By Nathan Solis, Courthouse News
The flu arrived early this year in the United States, and health officials say Americans from the West Coast to the East Coast can expect several more weeks of flu season.
The impact of the flu is far and wide, according to the U.S. Centers for Disease Control and Prevention. The agency said there is still time for people to get the flu shot because while the season appears to be peaking there could be 11-13 more weeks to go for this flu season.
“There are still more strains that could show up,” said Dr. Dan Jernigan, director of the Influenza Division with the National Center for Immunization and Respiratory Diseases. Health officials reported their findings in a Thursday morning phone conference.
Data from the first week of January (see map above) show the majority of the country is gripped by the H3N2 strain of the flu, with a majority of states reporting high levels of influenza activity.
Los Angeles County Department of Public Health says 36 people have died with reported influenza-like symptoms this season, up from the 13 deaths reported the same time last year. All deaths reported this year were people over the age of 65. Emergency room visits for influenza-like symptoms are up 130 percent, according to county health officials.
“Flu is widespread and elevated in LA County,” said Dr. Sharon Balter, director of Acute Communicable Disease Control. Balter said while this year’s outbreak was early, it’s too soon to say what exactly caused the spike in the number of illnesses.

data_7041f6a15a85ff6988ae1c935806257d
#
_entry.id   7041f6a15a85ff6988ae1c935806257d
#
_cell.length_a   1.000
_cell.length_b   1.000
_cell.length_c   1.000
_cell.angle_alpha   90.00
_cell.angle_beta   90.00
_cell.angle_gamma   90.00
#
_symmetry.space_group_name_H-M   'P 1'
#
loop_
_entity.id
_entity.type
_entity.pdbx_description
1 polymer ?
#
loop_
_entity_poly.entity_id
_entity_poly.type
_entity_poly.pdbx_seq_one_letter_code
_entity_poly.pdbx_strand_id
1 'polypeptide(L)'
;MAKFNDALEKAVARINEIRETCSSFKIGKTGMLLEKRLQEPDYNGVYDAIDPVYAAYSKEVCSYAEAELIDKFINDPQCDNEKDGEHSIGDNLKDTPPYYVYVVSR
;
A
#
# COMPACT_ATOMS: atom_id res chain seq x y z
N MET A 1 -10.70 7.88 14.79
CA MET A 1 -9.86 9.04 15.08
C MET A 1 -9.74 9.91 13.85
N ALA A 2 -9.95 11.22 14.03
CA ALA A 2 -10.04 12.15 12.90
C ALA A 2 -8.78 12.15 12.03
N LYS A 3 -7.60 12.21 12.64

Nationwide, 20 pediatric deaths have been reported due to the flu this season, but the most recent pediatric deaths were the result of several influenza strains, not just the H3N2 strain.
CDC Director Brenda Fitzgerald said the flu is severe and widespread, starting in early October and making its way across the continental United States. A majority of states are reporting high influenza-illness activity, more so than in previous years. The data comes from over 2,000 care providers like hospitals and clinics.
“Our surveillance team has been doing this for 13 years and this is the first time the continental US has been the same color in the graph,” Jernigan said.
Health officials don’t currently know how effective this season’s vaccines. That data will be made available sometime in February, but Jernigan said they will be more effective than what Australia saw during its flu season in 2017, when effective rates were at 10 percent.
More than likely, the vaccine effective rates this season will be in the 30 percent range.
“Even a 30 percent effectiveness rate can save many lives,” Dr. Jeffrey Gunzenhauser, Los Angeles County’s interim health officer, said at a press conference this week.
Antiviral medications, like over-the-counter Tamiflu, are recommended to combat the daily symptoms of a flu and all health providers recommend annual vaccinations. Fitzgerald said manufacturers have produced and shipped over 151 million vaccines as of last month.
The data for this season, while incomplete, have not reached the heights of the 2014-15 season according to the CDC, which was severe.
“This is clearly an epidemic,” Jernigan said. “We’ve clearly based the baseline in November and we’re at the peak of it now. That happens every year.”
Nationwide during the first week of 2018, 5.8 percent of all patient visits reported through the influenza surveillance network were due to influenza-like symptoms. That’s up from the national baseline of 2.2 percent.
The most vulnerable are people 65 years and older, children, people with chronic illnesses like diabetes and pregnant women, but the CDC says they are seeing an increase in the data of baby boomers over the age of 55.
Across the globe people are not faring much better, according to the World Health Organization. China, Italy, Algeria, Morocco and Spain have reported regional outbreaks and Poland and the United Kingdom have also seen an uptick in positive influenza reports.